when your function gets called again. This is safe from race conditions
and avoids the need for semaphores, unlike threads, but is still easy to
abuse -- see most Windows 3.x applications for examples of how to screw
up co-operative multitasking for everyone.
The next release of Tunnel Vision (and probably wvdial2) are going to
use a simple co-operative multitasking system I wrote called WvTask --
yes, it's actually possible to write a portable implementation of this
in plain C/C++, using setjmp() and longjmp().
There's a similiar pattern widely used in garbage collection techniques,
where instead of pausing the program to wait for the garbage collection
to finish, a little bit of the garbage collection is executed each time
memory is allocated. This is widely known as "incremental garbage
collection", and it is considered valuable since it increases user
experience: no more sudden stops of program execution.
So you could name your routine "incremental scanline rendering".
The name of the routine doesn't necessarily have to reflect the
That said, why isn't it an iteration? Yes, there is no fancy underlying
data structure, but the point of an iterator is that you get
the content you want without having to discover the inner workings. The
NextLine() doesn't return anything, sure, but it still does a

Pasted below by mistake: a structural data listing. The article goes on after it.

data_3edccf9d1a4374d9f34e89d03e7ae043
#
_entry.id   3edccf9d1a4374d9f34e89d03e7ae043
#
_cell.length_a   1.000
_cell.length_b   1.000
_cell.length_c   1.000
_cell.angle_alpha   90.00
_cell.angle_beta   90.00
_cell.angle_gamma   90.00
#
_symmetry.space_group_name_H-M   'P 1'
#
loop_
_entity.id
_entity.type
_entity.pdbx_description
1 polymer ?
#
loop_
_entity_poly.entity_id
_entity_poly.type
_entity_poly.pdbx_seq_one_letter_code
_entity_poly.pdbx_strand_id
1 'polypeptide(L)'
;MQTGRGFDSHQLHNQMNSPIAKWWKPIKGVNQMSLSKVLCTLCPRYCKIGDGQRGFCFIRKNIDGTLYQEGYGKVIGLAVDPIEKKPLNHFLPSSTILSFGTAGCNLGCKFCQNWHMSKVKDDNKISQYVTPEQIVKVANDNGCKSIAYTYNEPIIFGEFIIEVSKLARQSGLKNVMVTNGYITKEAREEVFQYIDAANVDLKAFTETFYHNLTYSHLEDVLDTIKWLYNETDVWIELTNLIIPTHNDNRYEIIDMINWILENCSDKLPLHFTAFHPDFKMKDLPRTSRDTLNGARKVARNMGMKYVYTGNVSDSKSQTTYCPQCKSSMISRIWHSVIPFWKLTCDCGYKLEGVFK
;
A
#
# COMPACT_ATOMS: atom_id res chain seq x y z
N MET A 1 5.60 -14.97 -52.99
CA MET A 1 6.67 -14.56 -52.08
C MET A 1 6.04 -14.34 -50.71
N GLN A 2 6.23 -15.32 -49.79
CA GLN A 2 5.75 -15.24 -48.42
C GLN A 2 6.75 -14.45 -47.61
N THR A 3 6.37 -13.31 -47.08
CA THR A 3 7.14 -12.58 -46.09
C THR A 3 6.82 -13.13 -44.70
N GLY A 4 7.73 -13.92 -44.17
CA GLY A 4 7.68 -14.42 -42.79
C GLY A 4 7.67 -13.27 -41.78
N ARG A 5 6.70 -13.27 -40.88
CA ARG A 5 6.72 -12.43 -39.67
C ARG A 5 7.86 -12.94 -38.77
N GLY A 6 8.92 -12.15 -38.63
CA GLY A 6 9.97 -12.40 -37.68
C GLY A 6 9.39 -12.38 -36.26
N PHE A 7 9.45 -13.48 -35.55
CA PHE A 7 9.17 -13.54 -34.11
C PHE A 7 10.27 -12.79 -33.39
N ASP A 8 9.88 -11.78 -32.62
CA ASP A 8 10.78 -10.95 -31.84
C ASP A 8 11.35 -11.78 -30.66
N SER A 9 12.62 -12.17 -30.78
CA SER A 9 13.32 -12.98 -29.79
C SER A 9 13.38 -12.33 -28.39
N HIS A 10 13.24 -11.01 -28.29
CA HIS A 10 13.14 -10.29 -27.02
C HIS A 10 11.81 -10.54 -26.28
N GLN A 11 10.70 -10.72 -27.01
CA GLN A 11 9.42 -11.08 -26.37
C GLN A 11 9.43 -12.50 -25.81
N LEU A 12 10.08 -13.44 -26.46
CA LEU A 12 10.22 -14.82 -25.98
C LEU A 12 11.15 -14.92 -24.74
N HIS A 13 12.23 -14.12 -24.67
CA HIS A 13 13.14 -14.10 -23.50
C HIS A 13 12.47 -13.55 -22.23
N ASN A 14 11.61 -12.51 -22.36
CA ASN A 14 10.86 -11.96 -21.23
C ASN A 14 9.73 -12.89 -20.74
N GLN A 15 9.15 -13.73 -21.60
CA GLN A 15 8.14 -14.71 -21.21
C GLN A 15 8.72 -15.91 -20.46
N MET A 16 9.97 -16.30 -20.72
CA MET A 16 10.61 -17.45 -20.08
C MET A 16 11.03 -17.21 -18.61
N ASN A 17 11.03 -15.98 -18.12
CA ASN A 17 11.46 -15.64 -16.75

one-iteration traversal of the data, producing a result. Note that
g_list_foreach() doesn't allow for returns, but I would still contend
that it iterates over the list. Maybe a "strict" definition of iterator
is being applied, but all of these cases satisfy my idea of it.
I kind of like the "asynchronous sequential callback" term. I don't
know if that really falls into a technique name properly, but it is a
good description of what is happening.
But when it comes down to the function name, I would choose
render_one_line(). It describes exactly what is expected from the
I'm not entirely sure which mechanism you're referring to, but in the realtime control industry the single loop control system, where some
main loop spends a little time running bits of several jobs to, if not completion, at least a stopping point where they can save state.
You also have "soft interrupts" running more critical stuff in between the tasks in the main loop. These are more like the "event loop"
model that Macs use.
Relay Race, posted 18 May 2000 at 00:10 UTC by bernhard »
I hope I understand correctly what's going on. What your code does seems
similar to a relay race in that the state is passed on from one run of
the function to the next. So perhaps relay would be a godd name for this
technique and your routine could be called art_svp_render_relay.
If i understand your description correctly, what you're talking
about is a generator: it's a thing that has some
state, and you call it several times in sequence, and each time